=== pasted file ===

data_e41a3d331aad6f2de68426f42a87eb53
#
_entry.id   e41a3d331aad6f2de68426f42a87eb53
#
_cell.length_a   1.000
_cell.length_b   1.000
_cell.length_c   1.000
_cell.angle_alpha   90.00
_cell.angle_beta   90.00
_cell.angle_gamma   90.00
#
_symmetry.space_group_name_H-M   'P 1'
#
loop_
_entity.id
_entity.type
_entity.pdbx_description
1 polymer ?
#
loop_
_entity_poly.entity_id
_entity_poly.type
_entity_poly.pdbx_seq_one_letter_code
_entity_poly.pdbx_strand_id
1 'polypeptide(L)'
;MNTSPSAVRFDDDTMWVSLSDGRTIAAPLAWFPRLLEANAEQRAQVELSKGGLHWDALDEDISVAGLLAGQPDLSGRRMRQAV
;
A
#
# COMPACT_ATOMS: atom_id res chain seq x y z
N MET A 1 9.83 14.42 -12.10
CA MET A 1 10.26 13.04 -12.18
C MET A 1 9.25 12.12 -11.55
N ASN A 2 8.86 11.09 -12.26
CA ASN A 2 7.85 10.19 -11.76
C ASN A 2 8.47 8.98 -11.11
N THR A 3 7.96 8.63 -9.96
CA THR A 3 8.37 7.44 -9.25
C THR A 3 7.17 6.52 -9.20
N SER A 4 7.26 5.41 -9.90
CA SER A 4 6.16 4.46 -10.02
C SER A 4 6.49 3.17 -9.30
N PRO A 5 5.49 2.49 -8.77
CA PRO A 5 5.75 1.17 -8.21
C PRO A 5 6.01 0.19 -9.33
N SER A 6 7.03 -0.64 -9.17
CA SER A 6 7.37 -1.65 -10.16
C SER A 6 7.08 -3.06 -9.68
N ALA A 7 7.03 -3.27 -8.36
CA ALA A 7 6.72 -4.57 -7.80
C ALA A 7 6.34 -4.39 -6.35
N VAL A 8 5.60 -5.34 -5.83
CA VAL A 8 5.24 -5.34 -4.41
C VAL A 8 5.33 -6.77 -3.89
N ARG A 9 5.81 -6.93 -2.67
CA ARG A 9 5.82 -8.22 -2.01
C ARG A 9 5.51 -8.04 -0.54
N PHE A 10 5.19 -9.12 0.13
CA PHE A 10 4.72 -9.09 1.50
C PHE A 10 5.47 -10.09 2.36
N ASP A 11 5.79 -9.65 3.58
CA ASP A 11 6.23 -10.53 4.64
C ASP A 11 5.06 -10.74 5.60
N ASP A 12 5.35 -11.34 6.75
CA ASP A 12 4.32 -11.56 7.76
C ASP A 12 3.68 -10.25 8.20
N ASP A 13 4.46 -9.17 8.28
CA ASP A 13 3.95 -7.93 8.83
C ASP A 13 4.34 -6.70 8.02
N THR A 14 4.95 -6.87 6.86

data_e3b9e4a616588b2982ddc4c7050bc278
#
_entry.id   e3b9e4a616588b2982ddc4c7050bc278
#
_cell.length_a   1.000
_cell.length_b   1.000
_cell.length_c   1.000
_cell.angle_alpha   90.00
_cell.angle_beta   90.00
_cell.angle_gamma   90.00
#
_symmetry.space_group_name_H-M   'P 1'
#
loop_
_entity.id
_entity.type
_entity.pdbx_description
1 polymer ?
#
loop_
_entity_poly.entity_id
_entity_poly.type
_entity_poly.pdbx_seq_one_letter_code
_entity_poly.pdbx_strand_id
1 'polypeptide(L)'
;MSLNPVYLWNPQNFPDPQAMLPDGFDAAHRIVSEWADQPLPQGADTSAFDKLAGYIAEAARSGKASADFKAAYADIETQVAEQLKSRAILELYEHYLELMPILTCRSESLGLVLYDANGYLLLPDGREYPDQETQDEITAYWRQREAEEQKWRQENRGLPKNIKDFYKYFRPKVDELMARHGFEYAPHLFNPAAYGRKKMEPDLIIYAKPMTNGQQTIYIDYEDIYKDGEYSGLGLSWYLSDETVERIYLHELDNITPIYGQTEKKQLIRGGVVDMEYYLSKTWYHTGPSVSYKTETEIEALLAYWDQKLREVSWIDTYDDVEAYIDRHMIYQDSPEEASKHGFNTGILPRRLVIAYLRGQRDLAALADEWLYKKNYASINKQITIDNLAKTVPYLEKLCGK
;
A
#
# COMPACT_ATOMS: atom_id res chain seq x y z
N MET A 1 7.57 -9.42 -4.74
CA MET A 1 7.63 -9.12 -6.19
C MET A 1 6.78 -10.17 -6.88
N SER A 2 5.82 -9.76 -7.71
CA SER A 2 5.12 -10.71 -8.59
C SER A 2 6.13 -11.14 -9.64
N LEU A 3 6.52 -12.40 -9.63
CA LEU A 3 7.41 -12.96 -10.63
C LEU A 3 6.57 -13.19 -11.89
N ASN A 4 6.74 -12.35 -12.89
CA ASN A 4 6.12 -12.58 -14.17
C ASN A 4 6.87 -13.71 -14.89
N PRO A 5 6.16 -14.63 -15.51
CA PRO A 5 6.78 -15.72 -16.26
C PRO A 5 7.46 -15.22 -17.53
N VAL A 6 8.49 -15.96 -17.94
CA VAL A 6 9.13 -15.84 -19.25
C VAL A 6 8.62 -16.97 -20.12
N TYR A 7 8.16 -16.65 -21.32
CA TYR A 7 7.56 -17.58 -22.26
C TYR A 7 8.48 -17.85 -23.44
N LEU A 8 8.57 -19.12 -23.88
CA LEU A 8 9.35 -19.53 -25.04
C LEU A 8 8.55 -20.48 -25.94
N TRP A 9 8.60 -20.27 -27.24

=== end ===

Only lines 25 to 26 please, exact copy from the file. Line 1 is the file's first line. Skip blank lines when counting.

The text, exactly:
1 'polypeptide(L)'
;MNTSPSAVRFDDDTMWVSLSDGRTIAAPLAWFPRLLEANAEQRAQVELSKGGLHWDALDEDISVAGLLAGQPDLSGRRMRQAV